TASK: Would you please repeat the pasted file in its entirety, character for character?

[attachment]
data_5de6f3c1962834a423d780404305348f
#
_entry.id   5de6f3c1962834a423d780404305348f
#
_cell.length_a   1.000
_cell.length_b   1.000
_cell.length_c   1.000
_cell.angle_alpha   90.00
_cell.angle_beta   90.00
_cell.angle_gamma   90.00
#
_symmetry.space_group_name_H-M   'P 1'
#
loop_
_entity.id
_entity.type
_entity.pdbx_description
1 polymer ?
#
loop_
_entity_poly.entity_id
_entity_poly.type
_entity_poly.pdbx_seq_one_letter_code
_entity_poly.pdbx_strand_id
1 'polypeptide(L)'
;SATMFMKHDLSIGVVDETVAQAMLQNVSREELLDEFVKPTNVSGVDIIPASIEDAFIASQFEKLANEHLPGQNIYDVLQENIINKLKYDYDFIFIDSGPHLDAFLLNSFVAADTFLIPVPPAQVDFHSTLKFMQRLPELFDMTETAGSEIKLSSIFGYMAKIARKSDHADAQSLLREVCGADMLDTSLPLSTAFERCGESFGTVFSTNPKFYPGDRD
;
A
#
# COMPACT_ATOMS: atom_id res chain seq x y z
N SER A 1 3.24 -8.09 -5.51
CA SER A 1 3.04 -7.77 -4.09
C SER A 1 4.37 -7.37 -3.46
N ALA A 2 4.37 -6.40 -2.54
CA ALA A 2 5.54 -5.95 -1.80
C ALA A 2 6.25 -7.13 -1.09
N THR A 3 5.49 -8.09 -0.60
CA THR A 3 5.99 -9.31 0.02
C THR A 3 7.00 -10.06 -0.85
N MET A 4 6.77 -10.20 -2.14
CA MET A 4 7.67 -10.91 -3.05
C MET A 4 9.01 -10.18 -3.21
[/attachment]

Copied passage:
data_5de6f3c1962834a423d780404305348f
#
_entry.id   5de6f3c1962834a423d780404305348f
#
_cell.length_a   1.000
_cell.length_b   1.000
_cell.length_c   1.000
_cell.angle_alpha   90.00
_cell.angle_beta   90.00
_cell.angle_gamma   90.00
#
_symmetry.space_group_name_H-M   'P 1'
#
loop_
_entity.id
_entity.type
_entity.pdbx_description
1 polymer ?
#
loop_
_entity_poly.entity_id
_entity_poly.type
_entity_poly.pdbx_seq_one_letter_code
_entity_poly.pdbx_strand_id
1 'polypeptide(L)'
;SATMFMKHDLSIGVVDETVAQAMLQNVSREELLDEFVKPTNVSGVDIIPASIEDAFIASQFEKLANEHLPGQNIYDVLQENIINKLKYDYDFIFIDSGPHLDAFLLNSFVAADTFLIPVPPAQVDFHSTLKFMQRLPELFDMTETAGSEIKLSSIFGYMAKIARKSDHADAQSLLREVCGADMLDTSLPLSTAFERCGESFGTVFSTNPKFYPGDRD
;
A
#
# COMPACT_ATOMS: atom_id res chain seq x y z
N SER A 1 3.24 -8.09 -5.51
CA SER A 1 3.04 -7.77 -4.09
C SER A 1 4.37 -7.37 -3.46
N ALA A 2 4.37 -6.40 -2.54
CA ALA A 2 5.54 -5.95 -1.80
C ALA A 2 6.25 -7.13 -1.09
N THR A 3 5.49 -8.09 -0.60
CA THR A 3 5.99 -9.31 0.02
C THR A 3 7.00 -10.06 -0.85
N MET A 4 6.77 -10.20 -2.14
CA MET A 4 7.67 -10.91 -3.05
C MET A 4 9.01 -10.18 -3.21